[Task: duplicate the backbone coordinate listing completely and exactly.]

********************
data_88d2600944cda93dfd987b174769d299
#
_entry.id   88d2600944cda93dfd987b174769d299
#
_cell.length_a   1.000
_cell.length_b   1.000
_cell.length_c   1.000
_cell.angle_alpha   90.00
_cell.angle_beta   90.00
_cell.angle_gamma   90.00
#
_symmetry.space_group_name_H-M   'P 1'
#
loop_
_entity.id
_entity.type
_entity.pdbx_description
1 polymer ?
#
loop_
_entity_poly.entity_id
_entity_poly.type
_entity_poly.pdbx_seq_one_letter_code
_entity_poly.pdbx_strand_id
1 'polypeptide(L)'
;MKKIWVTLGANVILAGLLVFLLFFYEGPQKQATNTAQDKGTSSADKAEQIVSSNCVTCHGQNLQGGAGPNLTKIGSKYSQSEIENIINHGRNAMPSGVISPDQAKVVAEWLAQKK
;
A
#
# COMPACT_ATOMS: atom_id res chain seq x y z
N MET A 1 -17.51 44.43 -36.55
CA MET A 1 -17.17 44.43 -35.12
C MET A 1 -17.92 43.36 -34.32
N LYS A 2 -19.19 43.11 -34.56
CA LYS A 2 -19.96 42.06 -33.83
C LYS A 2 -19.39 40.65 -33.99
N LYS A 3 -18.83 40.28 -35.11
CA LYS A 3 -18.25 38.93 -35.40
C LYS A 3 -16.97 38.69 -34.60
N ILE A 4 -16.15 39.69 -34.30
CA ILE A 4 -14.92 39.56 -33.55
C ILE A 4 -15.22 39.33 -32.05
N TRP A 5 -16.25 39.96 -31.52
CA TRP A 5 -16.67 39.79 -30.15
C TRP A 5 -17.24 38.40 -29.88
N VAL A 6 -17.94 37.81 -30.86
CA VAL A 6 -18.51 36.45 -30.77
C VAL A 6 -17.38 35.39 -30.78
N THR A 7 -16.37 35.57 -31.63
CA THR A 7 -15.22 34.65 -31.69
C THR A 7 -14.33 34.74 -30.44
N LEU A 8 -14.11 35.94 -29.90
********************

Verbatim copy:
data_88d2600944cda93dfd987b174769d299
#
_entry.id   88d2600944cda93dfd987b174769d299
#
_cell.length_a   1.000
_cell.length_b   1.000
_cell.length_c   1.000
_cell.angle_alpha   90.00
_cell.angle_beta   90.00
_cell.angle_gamma   90.00
#
_symmetry.space_group_name_H-M   'P 1'
#
loop_
_entity.id
_entity.type
_entity.pdbx_description
1 polymer ?
#
loop_
_entity_poly.entity_id
_entity_poly.type
_entity_poly.pdbx_seq_one_letter_code
_entity_poly.pdbx_strand_id
1 'polypeptide(L)'
;MKKIWVTLGANVILAGLLVFLLFFYEGPQKQATNTAQDKGTSSADKAEQIVSSNCVTCHGQNLQGGAGPNLTKIGSKYSQSEIENIINHGRNAMPSGVISPDQAKVVAEWLAQKK
;
A
#
# COMPACT_ATOMS: atom_id res chain seq x y z
N MET A 1 -17.51 44.43 -36.55
CA MET A 1 -17.17 44.43 -35.12
C MET A 1 -17.92 43.36 -34.32
N LYS A 2 -19.19 43.11 -34.56
CA LYS A 2 -19.96 42.06 -33.83
C LYS A 2 -19.39 40.65 -33.99
N LYS A 3 -18.83 40.28 -35.11
CA LYS A 3 -18.25 38.93 -35.40
C LYS A 3 -16.97 38.69 -34.60
N ILE A 4 -16.15 39.69 -34.30
CA ILE A 4 -14.92 39.56 -33.55
C ILE A 4 -15.22 39.33 -32.05
N TRP A 5 -16.25 39.96 -31.52
CA TRP A 5 -16.67 39.79 -30.15
C TRP A 5 -17.24 38.40 -29.88
N VAL A 6 -17.94 37.81 -30.86
CA VAL A 6 -18.51 36.45 -30.77
C VAL A 6 -17.38 35.39 -30.78
N THR A 7 -16.37 35.57 -31.63
CA THR A 7 -15.22 34.65 -31.69
C THR A 7 -14.33 34.74 -30.44
N LEU A 8 -14.11 35.94 -29.90